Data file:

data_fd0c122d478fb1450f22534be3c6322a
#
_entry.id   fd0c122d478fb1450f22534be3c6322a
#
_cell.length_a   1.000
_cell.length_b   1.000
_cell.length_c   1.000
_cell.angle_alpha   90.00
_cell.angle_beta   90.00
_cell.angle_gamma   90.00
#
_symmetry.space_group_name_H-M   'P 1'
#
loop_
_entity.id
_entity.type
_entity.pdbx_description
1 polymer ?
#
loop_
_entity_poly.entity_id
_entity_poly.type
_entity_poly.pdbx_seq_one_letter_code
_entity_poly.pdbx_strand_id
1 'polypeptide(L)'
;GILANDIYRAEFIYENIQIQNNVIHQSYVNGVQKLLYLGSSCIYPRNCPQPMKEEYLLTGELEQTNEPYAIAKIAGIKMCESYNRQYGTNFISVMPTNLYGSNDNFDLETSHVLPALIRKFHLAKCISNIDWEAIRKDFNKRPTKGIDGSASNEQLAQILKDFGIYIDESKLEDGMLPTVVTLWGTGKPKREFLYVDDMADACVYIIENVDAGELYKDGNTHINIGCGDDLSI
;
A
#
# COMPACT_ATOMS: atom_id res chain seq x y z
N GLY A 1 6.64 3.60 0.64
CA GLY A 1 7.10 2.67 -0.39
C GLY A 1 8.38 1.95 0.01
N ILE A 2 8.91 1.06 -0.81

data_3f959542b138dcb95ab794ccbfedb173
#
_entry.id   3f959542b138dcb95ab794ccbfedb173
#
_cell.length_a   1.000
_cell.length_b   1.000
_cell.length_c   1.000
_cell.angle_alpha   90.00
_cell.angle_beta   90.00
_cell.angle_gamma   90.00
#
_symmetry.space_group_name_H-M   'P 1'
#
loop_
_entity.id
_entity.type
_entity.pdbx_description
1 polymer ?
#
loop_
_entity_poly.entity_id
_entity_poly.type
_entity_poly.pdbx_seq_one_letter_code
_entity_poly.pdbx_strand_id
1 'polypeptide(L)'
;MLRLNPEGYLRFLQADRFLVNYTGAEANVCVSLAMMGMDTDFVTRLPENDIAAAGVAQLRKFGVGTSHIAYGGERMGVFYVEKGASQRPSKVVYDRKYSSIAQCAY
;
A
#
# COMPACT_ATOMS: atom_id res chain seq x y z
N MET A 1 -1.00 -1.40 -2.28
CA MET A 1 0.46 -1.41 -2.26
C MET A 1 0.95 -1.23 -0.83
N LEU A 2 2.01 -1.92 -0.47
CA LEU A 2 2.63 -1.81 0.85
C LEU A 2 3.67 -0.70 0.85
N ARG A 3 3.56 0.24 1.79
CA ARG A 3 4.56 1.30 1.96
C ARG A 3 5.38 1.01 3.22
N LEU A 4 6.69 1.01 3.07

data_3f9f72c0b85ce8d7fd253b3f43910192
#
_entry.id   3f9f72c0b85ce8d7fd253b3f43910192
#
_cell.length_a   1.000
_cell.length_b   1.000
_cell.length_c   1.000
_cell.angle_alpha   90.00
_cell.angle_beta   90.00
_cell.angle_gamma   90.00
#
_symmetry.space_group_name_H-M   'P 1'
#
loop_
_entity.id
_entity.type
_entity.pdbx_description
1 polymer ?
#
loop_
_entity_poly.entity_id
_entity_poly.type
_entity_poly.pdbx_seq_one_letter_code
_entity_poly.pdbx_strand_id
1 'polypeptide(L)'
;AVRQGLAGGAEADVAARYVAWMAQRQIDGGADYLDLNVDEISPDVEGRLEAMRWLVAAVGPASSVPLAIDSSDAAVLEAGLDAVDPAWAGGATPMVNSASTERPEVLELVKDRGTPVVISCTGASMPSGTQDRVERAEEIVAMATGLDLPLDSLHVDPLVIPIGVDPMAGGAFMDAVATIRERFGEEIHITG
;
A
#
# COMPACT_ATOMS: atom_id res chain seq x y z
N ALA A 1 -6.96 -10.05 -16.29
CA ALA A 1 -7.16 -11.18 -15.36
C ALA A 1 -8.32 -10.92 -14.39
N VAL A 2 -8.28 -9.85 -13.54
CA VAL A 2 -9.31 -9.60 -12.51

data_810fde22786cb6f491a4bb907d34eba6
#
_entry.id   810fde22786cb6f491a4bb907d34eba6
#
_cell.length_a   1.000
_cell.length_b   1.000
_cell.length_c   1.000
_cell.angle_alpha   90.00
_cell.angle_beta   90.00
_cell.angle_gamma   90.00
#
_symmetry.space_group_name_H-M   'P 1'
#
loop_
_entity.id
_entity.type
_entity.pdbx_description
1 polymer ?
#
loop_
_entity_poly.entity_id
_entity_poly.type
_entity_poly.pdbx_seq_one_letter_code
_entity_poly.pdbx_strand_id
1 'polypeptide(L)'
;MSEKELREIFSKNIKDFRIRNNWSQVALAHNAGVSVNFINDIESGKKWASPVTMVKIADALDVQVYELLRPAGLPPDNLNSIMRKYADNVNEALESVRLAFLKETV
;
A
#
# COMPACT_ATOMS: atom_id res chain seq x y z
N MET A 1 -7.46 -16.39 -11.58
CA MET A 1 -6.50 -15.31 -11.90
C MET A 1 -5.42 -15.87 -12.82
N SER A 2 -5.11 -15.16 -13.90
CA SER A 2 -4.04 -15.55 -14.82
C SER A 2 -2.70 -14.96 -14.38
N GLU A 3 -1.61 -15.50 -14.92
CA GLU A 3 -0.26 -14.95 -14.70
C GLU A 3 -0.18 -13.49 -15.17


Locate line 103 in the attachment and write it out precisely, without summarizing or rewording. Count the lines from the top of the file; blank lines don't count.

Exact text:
#